He stated that the mentioned conference aimed at cultural genocide, followed by the elimination of educational curricula that affirm the authenticity of Shia existence, their symbols, and scholars. Additionally, it involved cleansing media from anything that indicates the country’s authentic identity. Furthermore, it worked on eradicating the local dialect and denigrating it in TV series.

Al-Marshad also referred to petitions submitted to the British administration in November 1922, in which the population indicated cultural persecution, as their rights and resources were seized and enslaved. They were also forced to work during two religious occasions, Tasua and Ashura, and those who refused were subject to taxation.

He affirmed that the British administration supported the ruling regime in the 1930s to confiscate the Mahza Mosque, where Shia scholars emerged. It was targeted entirely, similar to what is happening to the Sa’sa’a Mosque today. He added that political activism historically relates to cultural persecution and the suppression of prevailing narratives.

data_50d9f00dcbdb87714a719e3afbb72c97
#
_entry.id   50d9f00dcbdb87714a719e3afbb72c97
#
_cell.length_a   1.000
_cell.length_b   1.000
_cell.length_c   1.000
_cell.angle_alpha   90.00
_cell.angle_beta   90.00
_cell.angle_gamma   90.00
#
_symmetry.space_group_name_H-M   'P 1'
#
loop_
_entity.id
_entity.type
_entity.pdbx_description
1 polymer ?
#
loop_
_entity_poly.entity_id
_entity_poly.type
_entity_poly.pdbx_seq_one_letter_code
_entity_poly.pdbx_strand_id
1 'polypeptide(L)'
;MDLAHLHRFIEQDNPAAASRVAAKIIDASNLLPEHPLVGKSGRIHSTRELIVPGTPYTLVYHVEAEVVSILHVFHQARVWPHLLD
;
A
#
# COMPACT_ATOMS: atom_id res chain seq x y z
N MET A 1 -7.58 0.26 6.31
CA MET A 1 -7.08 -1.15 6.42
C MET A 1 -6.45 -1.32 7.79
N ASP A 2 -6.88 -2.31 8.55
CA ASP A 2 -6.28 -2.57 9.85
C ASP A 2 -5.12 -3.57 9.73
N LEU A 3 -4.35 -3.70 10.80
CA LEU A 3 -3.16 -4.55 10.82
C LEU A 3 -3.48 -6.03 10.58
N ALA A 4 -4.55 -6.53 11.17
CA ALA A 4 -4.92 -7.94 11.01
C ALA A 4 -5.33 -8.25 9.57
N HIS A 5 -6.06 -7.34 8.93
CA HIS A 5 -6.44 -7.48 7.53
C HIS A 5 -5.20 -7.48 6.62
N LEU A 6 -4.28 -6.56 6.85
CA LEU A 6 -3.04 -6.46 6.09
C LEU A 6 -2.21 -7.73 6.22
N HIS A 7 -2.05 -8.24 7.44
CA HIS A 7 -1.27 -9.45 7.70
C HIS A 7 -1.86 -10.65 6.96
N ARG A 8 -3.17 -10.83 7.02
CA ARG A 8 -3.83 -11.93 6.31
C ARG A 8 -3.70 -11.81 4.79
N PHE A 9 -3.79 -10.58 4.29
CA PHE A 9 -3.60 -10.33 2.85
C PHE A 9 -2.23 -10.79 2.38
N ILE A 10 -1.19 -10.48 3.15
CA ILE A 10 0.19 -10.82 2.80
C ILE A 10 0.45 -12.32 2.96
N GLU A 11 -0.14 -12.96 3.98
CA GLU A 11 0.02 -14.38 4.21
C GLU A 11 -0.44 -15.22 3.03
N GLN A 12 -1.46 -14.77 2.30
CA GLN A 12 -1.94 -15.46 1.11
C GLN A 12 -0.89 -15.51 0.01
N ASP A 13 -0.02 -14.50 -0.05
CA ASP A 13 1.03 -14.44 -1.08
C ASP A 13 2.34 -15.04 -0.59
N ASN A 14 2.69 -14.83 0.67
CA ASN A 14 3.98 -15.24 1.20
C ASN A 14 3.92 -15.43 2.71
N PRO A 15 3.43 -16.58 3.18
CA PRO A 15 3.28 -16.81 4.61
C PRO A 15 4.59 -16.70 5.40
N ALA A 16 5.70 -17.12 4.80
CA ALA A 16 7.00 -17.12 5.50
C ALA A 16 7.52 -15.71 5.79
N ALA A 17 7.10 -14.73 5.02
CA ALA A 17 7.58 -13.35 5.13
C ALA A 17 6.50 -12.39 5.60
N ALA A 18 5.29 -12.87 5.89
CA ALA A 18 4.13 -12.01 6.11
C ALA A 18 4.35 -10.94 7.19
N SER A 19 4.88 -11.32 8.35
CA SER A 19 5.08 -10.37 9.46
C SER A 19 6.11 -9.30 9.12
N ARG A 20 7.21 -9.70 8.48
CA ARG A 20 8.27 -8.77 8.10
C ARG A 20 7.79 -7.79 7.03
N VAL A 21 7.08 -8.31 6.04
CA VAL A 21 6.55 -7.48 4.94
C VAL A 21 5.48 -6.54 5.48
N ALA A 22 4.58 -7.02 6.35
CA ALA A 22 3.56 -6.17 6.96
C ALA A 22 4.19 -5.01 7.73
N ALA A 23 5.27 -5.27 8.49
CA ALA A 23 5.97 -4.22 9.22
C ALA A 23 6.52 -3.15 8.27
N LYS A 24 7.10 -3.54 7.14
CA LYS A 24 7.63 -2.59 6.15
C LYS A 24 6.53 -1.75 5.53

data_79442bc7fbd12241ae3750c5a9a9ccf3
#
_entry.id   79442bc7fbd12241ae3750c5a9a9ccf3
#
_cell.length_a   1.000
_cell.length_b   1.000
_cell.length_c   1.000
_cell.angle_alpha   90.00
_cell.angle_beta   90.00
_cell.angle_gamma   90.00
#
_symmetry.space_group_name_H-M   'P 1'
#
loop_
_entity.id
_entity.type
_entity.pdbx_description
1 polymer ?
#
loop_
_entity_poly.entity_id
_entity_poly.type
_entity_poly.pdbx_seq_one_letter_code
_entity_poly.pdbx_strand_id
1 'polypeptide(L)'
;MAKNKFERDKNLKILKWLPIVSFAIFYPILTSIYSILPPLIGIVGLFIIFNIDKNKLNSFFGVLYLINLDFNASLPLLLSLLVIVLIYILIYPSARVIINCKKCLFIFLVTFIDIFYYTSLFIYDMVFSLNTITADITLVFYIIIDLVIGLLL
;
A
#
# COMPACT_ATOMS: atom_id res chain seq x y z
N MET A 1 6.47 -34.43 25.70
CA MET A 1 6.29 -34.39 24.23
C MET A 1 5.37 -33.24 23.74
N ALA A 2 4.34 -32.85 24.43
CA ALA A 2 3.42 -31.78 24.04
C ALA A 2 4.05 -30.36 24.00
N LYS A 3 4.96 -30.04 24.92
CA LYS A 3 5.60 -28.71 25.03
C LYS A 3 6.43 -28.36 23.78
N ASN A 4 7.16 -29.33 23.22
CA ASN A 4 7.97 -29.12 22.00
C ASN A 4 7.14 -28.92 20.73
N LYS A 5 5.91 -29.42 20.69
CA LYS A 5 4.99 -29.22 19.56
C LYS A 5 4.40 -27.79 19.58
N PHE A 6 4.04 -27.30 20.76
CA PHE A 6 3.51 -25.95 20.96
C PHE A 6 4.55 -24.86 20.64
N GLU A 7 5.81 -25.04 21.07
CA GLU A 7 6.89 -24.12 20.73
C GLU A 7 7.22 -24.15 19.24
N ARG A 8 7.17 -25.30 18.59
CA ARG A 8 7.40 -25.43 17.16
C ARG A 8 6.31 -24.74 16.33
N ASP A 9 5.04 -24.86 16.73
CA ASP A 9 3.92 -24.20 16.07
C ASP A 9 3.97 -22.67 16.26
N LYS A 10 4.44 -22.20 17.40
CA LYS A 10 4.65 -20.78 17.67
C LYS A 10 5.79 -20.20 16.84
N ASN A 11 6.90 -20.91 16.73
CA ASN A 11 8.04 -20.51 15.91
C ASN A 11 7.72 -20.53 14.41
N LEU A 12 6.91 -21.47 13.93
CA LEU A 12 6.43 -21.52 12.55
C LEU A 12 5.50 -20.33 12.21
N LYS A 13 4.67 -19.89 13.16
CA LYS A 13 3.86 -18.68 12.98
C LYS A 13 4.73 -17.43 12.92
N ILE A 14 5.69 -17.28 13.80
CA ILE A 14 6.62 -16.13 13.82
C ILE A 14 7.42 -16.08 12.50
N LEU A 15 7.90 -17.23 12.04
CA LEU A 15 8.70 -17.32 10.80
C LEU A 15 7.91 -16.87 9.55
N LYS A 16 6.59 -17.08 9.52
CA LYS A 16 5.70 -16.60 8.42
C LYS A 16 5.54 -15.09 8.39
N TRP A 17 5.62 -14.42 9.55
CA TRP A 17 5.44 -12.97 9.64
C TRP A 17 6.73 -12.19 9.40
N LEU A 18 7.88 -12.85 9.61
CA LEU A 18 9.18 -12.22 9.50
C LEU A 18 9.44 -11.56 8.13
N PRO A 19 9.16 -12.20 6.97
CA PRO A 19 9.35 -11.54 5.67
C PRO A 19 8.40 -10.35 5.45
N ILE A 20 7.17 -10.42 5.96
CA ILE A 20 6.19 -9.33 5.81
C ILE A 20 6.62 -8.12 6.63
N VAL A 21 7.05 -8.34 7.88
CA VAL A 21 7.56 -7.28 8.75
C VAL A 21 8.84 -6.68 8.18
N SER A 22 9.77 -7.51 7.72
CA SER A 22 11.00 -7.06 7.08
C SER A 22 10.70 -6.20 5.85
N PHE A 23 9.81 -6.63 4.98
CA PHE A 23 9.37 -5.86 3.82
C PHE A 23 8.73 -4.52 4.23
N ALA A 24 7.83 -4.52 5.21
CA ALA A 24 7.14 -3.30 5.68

He further explained that the seizure of Ja’afari endowments is part of a cultural war the current regime practices to erase the country’s cultural identity. It aims to interfere in funeral processions and preachers’ affairs and imposes strict control over them. This is part of controlling the culture and uniqueness of the population, as it aligns with the policy of non-recognition practised by the government.

He also mentioned that the official curriculum presents a provocative history for cultural groups, distorting their sectarian foundations. The official media follows a policy of undermining the country’s authentic culture in line with Western interests. This confirms the involvement of these major powers in supporting exclusionary governance policies.